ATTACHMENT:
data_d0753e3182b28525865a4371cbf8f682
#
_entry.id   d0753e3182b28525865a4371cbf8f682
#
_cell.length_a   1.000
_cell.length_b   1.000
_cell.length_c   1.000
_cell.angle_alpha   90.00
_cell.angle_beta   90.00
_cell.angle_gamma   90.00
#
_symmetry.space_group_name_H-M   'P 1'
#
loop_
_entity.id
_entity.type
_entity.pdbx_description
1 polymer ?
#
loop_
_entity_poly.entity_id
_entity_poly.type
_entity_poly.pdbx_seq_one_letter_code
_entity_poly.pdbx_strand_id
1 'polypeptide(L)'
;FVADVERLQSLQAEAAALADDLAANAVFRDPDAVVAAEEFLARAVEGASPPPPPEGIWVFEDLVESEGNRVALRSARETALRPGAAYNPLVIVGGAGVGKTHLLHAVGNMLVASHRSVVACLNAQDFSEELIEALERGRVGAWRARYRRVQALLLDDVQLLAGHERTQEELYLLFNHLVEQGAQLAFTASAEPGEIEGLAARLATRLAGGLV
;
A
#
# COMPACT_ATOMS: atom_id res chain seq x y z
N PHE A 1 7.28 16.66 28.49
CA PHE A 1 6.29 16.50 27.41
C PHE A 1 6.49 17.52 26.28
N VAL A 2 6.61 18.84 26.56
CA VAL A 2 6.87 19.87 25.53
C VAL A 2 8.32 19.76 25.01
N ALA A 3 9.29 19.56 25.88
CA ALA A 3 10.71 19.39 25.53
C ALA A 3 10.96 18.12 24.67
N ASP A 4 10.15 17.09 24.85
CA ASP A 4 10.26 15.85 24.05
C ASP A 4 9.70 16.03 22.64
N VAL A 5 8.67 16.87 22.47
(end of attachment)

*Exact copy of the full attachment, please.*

data_d0753e3182b28525865a4371cbf8f682
#
_entry.id   d0753e3182b28525865a4371cbf8f682
#
_cell.length_a   1.000
_cell.length_b   1.000
_cell.length_c   1.000
_cell.angle_alpha   90.00
_cell.angle_beta   90.00
_cell.angle_gamma   90.00
#
_symmetry.space_group_name_H-M   'P 1'
#
loop_
_entity.id
_entity.type
_entity.pdbx_description
1 polymer ?
#
loop_
_entity_poly.entity_id
_entity_poly.type
_entity_poly.pdbx_seq_one_letter_code
_entity_poly.pdbx_strand_id
1 'polypeptide(L)'
;FVADVERLQSLQAEAAALADDLAANAVFRDPDAVVAAEEFLARAVEGASPPPPPEGIWVFEDLVESEGNRVALRSARETALRPGAAYNPLVIVGGAGVGKTHLLHAVGNMLVASHRSVVACLNAQDFSEELIEALERGRVGAWRARYRRVQALLLDDVQLLAGHERTQEELYLLFNHLVEQGAQLAFTASAEPGEIEGLAARLATRLAGGLV
;
A
#
# COMPACT_ATOMS: atom_id res chain seq x y z
N PHE A 1 7.28 16.66 28.49
CA PHE A 1 6.29 16.50 27.41
C PHE A 1 6.49 17.52 26.28
N VAL A 2 6.61 18.84 26.56
CA VAL A 2 6.87 19.87 25.53
C VAL A 2 8.32 19.76 25.01
N ALA A 3 9.29 19.56 25.88
CA ALA A 3 10.71 19.39 25.53
C ALA A 3 10.96 18.12 24.67
N ASP A 4 10.15 17.09 24.85
CA ASP A 4 10.26 15.85 24.05
C ASP A 4 9.70 16.03 22.64
N VAL A 5 8.67 16.87 22.47